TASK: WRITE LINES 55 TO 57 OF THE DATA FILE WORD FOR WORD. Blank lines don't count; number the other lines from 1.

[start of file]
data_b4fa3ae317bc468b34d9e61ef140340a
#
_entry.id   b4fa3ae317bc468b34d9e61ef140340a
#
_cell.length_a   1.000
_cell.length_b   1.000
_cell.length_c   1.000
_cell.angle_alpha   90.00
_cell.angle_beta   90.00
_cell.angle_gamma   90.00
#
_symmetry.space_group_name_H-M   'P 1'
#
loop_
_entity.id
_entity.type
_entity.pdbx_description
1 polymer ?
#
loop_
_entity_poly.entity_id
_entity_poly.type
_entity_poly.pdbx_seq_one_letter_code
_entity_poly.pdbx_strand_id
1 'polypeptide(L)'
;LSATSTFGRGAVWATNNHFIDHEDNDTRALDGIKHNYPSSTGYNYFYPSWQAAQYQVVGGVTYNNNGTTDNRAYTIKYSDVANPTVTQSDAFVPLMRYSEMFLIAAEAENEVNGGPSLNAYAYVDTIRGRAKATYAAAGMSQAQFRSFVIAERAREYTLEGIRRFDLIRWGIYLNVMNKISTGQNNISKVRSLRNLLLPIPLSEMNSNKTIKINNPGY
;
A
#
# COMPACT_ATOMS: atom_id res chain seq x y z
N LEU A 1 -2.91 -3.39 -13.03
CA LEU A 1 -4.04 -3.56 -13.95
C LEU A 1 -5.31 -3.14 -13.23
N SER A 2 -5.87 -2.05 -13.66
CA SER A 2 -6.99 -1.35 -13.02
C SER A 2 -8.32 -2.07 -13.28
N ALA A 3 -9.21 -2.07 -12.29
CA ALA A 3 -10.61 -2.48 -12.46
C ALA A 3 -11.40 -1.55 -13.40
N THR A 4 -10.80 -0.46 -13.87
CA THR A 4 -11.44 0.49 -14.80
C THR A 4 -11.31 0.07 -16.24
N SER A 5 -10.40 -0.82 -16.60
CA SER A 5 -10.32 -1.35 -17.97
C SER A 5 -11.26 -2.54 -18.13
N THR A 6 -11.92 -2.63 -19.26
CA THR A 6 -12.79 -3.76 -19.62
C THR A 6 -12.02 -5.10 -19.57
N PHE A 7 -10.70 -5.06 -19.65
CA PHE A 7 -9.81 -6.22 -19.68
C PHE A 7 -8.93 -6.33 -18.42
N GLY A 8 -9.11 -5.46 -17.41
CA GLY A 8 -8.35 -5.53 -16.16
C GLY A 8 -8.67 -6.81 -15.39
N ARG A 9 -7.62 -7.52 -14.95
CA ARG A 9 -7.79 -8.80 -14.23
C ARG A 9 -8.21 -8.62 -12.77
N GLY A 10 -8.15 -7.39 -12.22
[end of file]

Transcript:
N ARG A 9 -7.62 -7.52 -14.95
CA ARG A 9 -7.79 -8.80 -14.23
C ARG A 9 -8.21 -8.62 -12.77